Cosmic Questions

source: 23409752@N08 via Flickr
source: 23409752@N08 via Flickr

“Can you bind the chains of the Pleiades?
    Can you loosen Orion’s belt?
Can you bring forth the constellations in their seasons
    or lead out the Bear with its cubs?
Do you know the laws of the heavens?
    Can you set up God’s dominion over the earth?”
Job 38:31-33 (NIV)

God finally weighs in on the debate between Job and his friends, and He immediately puts Job on the witness stand for questioning. He tells Job, “Brace yourself like a man,” and then the cross-examination begins. God starts a long litany of questions. Today’s chapter is a cosmic tour of creation, astronomy, geology, meteorology, and physics as God asks Job to verify where he was when it all began and what power or authority he has over any of it.

Last week there was a fascinating article on the pages of the Wall Street Journal by Eric Metaxas regarding ways in which science is beginning to understand just how miraculous our existence in the universe really is. When I was young, Carl Sagan and his documentary Cosmos were all the rage. Sagan argued that there were only two simple things needed for life to exist on another planet: The right kind of star and a planet that is a certain distance from that star. Fast forward 40 years and scientists now realize that you need more than two things, and the list now stands at 200 parameters which must be perfectly met. In fact, the parameters must be so perfectly met that the odds of our existence on this Earth defy common sense. Metaxas writes:

Fred Hoyle, the astronomer who coined the term “big bang,” said that his atheism was “greatly shaken” at these developments. He later wrote that “a common-sense interpretation of the facts suggests that a super-intellect has monkeyed with the physics, as well as with chemistry and biology . . . . The numbers one calculates from the facts seem to me so overwhelming as to put this conclusion almost beyond question.”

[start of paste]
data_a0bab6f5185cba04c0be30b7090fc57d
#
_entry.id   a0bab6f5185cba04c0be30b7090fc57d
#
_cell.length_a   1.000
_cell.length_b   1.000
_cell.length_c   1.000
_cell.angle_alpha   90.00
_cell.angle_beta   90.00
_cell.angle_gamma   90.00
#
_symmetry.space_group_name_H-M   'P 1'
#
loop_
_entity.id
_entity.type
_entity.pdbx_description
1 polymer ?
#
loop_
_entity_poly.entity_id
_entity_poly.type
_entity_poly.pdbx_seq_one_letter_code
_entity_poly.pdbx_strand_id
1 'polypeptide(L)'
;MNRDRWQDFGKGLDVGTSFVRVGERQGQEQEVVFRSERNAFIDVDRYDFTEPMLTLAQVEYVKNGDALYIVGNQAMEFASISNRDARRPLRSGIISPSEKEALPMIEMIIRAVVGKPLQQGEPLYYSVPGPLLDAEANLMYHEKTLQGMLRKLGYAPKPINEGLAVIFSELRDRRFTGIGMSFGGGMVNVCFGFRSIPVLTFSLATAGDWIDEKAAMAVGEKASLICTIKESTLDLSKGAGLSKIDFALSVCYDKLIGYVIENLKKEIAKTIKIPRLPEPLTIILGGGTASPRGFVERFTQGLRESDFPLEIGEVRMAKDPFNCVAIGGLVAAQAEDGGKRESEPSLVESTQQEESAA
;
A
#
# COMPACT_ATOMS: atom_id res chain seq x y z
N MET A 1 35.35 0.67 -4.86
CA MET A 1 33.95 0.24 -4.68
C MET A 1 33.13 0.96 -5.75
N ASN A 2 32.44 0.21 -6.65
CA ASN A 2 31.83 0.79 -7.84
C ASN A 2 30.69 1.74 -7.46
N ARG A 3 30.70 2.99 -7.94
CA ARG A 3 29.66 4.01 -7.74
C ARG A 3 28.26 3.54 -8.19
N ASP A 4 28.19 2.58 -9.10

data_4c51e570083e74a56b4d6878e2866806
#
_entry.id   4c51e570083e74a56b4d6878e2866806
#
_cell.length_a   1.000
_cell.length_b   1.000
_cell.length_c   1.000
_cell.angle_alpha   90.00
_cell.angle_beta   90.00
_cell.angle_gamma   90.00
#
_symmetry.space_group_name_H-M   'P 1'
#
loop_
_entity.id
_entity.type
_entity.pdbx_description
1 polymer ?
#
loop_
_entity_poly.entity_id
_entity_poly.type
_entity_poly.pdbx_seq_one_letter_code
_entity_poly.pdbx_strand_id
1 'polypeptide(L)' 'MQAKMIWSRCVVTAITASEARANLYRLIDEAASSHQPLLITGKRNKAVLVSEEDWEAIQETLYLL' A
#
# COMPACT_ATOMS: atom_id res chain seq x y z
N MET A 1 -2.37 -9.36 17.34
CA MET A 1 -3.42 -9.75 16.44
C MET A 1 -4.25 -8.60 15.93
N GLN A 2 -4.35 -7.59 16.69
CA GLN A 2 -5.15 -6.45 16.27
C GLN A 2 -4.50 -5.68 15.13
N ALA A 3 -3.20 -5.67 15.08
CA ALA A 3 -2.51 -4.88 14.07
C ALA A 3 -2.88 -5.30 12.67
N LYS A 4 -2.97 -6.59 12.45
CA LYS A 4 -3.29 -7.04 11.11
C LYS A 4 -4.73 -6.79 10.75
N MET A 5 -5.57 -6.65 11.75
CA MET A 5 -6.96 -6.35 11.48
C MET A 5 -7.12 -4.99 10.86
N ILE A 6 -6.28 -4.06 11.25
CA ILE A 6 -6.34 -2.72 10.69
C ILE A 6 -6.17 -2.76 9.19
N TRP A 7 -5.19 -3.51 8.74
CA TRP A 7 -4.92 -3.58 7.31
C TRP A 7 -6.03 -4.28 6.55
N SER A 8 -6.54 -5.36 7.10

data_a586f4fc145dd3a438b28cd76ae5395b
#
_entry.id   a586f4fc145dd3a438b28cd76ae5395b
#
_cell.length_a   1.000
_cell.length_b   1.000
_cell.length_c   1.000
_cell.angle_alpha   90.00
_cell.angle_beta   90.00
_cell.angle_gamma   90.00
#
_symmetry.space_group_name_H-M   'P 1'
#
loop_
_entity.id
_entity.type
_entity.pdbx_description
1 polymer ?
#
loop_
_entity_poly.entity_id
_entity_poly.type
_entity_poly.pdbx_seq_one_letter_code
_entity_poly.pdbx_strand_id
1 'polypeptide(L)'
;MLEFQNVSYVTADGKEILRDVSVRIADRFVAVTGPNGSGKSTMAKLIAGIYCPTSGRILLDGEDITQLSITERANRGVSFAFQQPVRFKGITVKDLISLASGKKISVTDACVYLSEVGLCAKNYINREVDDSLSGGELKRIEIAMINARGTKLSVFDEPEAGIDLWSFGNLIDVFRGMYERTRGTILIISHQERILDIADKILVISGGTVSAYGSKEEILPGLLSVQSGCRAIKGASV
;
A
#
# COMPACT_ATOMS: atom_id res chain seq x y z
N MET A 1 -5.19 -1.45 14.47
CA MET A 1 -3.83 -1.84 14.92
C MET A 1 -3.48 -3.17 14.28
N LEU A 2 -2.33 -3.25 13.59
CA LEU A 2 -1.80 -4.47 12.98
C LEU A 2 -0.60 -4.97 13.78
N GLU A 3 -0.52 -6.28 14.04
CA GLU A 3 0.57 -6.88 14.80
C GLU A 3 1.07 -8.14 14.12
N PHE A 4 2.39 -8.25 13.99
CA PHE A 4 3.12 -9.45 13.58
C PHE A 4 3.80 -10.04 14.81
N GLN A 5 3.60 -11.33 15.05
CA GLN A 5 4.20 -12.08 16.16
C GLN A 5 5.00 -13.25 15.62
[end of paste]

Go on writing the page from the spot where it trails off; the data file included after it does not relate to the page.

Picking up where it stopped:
Theoretical physicist Paul Davies has said that “the appearance of design is overwhelming” and Oxford professor Dr. John Lennox has said “the more we get to know about our universe, the more the hypothesis that there is a Creator . . . gains in credibility as the best explanation of why we are here.”

For the record, I despise the evolution versus creation debate that seems to incessantly rage in our country. Thirty-five years of wandering through and studying God’s Message has led me to conclude that it is an epic story. In fact, I believe it to be the Great Story which spawns all great stories. God’s message, I have personally come to discover, is not a science text book. I think it silly to confuse the two.

This does not mean that the Great Story is a work of fiction. Quite the opposite. It is fascinating to me that genetic science has proven that we all came from the same woman whom the scientists appropriately dubbed Eve, and that scientists are now beginning to realize that our very existence so defies the odds as to be miraculous. God’s Message points us to these basic truths in beautiful, literary form without explaining the science or intricacies of them. I have concluded that God’s Message is not about answering the minute details of how we came to be, but about leading us to answer the most important, eternal questions of why we came to be.

Which leads us all back to Job’s side, bracing ourselves to answer the Creator’s questions.

2 thoughts on “Cosmic Questions”

  1. Good post.

    I have always felt that Genesis should not be seen as a science textbook
    and that the obsession with dating the earth at 6,000 years is jousting at windmills.
    So many of us, both scientist and creationist are trying to shove our square pegs into
    round holes hoping we can enjoy the transitory buzz of “I’m right and you’re wrong”.

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